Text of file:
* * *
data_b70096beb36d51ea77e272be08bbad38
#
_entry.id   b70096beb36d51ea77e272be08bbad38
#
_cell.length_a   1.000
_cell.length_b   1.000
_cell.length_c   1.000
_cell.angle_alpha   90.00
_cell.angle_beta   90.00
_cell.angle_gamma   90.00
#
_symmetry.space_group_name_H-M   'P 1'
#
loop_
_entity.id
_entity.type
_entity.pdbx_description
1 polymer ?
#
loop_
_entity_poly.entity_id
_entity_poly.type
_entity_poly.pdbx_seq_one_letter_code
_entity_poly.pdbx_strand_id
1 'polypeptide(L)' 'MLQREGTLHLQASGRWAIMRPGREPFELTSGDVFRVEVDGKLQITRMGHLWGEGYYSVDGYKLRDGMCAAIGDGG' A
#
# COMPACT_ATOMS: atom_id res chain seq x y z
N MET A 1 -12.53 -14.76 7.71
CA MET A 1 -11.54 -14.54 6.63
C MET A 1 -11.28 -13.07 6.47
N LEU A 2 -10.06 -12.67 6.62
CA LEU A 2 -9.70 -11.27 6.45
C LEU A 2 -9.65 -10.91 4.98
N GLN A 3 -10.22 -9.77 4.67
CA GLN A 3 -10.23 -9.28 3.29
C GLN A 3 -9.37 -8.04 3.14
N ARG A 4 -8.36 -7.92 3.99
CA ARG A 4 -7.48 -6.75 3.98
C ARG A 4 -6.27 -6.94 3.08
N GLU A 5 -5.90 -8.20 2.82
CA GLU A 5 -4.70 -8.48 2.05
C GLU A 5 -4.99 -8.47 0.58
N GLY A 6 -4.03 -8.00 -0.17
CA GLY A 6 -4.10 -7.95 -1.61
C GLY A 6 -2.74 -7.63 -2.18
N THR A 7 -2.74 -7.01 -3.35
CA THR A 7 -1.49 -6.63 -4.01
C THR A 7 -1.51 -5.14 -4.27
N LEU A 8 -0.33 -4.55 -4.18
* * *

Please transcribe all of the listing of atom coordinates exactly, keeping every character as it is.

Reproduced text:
data_b70096beb36d51ea77e272be08bbad38
#
_entry.id   b70096beb36d51ea77e272be08bbad38
#
_cell.length_a   1.000
_cell.length_b   1.000
_cell.length_c   1.000
_cell.angle_alpha   90.00
_cell.angle_beta   90.00
_cell.angle_gamma   90.00
#
_symmetry.space_group_name_H-M   'P 1'
#
loop_
_entity.id
_entity.type
_entity.pdbx_description
1 polymer ?
#
loop_
_entity_poly.entity_id
_entity_poly.type
_entity_poly.pdbx_seq_one_letter_code
_entity_poly.pdbx_strand_id
1 'polypeptide(L)' 'MLQREGTLHLQASGRWAIMRPGREPFELTSGDVFRVEVDGKLQITRMGHLWGEGYYSVDGYKLRDGMCAAIGDGG' A
#
# COMPACT_ATOMS: atom_id res chain seq x y z
N MET A 1 -12.53 -14.76 7.71
CA MET A 1 -11.54 -14.54 6.63
C MET A 1 -11.28 -13.07 6.47
N LEU A 2 -10.06 -12.67 6.62
CA LEU A 2 -9.70 -11.27 6.45
C LEU A 2 -9.65 -10.91 4.98
N GLN A 3 -10.22 -9.77 4.67
CA GLN A 3 -10.23 -9.28 3.29
C GLN A 3 -9.37 -8.04 3.14
N ARG A 4 -8.36 -7.92 3.99
CA ARG A 4 -7.48 -6.75 3.98
C ARG A 4 -6.27 -6.94 3.08
N GLU A 5 -5.90 -8.20 2.82
CA GLU A 5 -4.70 -8.48 2.05
C GLU A 5 -4.99 -8.47 0.58
N GLY A 6 -4.03 -8.00 -0.17
CA GLY A 6 -4.10 -7.95 -1.61
C GLY A 6 -2.74 -7.63 -2.18
N THR A 7 -2.74 -7.01 -3.35
CA THR A 7 -1.49 -6.63 -4.01
C THR A 7 -1.51 -5.14 -4.27
N LEU A 8 -0.33 -4.55 -4.18